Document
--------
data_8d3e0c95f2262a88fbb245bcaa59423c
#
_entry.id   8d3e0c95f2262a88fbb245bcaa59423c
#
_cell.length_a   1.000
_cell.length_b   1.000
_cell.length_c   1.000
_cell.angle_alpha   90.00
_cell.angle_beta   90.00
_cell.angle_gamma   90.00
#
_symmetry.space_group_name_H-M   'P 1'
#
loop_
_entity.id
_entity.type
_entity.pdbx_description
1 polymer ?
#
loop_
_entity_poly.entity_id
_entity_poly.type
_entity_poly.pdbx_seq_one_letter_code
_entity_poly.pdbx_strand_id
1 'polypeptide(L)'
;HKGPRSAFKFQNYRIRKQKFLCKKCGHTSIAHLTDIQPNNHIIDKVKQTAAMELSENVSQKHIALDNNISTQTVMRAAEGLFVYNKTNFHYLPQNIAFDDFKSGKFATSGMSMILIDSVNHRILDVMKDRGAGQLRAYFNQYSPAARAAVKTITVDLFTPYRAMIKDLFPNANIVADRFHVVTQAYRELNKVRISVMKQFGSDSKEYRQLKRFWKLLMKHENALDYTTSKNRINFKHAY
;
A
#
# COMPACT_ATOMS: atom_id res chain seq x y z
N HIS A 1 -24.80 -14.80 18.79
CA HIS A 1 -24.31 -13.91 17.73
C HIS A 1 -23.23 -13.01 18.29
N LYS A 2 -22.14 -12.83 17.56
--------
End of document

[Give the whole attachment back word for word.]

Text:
data_8d3e0c95f2262a88fbb245bcaa59423c
#
_entry.id   8d3e0c95f2262a88fbb245bcaa59423c
#
_cell.length_a   1.000
_cell.length_b   1.000
_cell.length_c   1.000
_cell.angle_alpha   90.00
_cell.angle_beta   90.00
_cell.angle_gamma   90.00
#
_symmetry.space_group_name_H-M   'P 1'
#
loop_
_entity.id
_entity.type
_entity.pdbx_description
1 polymer ?
#
loop_
_entity_poly.entity_id
_entity_poly.type
_entity_poly.pdbx_seq_one_letter_code
_entity_poly.pdbx_strand_id
1 'polypeptide(L)'
;HKGPRSAFKFQNYRIRKQKFLCKKCGHTSIAHLTDIQPNNHIIDKVKQTAAMELSENVSQKHIALDNNISTQTVMRAAEGLFVYNKTNFHYLPQNIAFDDFKSGKFATSGMSMILIDSVNHRILDVMKDRGAGQLRAYFNQYSPAARAAVKTITVDLFTPYRAMIKDLFPNANIVADRFHVVTQAYRELNKVRISVMKQFGSDSKEYRQLKRFWKLLMKHENALDYTTSKNRINFKHAY
;
A
#
# COMPACT_ATOMS: atom_id res chain seq x y z
N HIS A 1 -24.80 -14.80 18.79
CA HIS A 1 -24.31 -13.91 17.73
C HIS A 1 -23.23 -13.01 18.29
N LYS A 2 -22.14 -12.83 17.56